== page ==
Jeffrey Ford and the Seemingly Invisible Made Obvious: Pushing Change Scholars and Practitioners to Rethink Taken-For-Granted Truths

Living reference work entry


In an academic career spanning over 40 years, Jeffrey Ford has repeatedly questioned taken-for-granted truths or recognized something so obvious it begs further thought and study. Seminal contributions on change management from the second period of his career (starting in 1989) are the focus of this chapter. Management, networks, and conversations are the commonalities of his scholarship, and each is evident in a body of work that enhances our understanding of intentional change management through his scholarly contributions – with his wife, Laurie Ford – on the logics of change, the role of conversations in producing intentional change, and the resistance to change. For managers and leaders, Ford’s work continues to focus our attention as scholars and practitioners on the ongoing day-to-day efforts to bring about organizational change.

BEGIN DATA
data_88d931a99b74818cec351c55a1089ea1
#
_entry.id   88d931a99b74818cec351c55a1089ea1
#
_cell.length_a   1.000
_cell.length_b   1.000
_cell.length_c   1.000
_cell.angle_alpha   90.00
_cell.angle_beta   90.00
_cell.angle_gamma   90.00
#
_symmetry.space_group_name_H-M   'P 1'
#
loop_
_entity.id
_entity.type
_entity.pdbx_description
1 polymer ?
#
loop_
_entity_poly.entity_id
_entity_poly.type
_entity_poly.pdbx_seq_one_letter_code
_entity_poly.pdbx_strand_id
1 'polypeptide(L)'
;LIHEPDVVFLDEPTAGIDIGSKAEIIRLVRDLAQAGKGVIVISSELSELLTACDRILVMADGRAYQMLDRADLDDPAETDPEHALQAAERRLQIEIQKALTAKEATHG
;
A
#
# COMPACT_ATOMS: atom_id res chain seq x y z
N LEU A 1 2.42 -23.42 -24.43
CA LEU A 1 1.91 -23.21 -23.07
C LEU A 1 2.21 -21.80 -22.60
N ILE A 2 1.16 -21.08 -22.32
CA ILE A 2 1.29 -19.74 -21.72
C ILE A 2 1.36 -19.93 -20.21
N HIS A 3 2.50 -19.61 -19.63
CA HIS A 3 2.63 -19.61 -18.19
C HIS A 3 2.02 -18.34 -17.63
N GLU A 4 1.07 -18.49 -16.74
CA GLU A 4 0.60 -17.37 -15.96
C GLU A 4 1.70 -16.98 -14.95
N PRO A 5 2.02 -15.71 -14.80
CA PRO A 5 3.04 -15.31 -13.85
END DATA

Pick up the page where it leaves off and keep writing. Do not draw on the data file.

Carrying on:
Resistance Conversations Change Logics Networks 


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Further Reading

  1. Mawhinney, T. C., & Ford, J. D. (1977). The path goal theory of leader effectiveness: An operant interpretation. Academy of Management Review, 2, 398–451.Google Scholar
  2. Schrage, M. (1989). No more teams! Mastering the dynamics of creative collaboration. New York: Currency Paperbacks.Google Scholar

Copyright information

© The Author(s) 2016

Authors and Affiliations

  1. 1.University of San FranciscoSan FranciscoUSA

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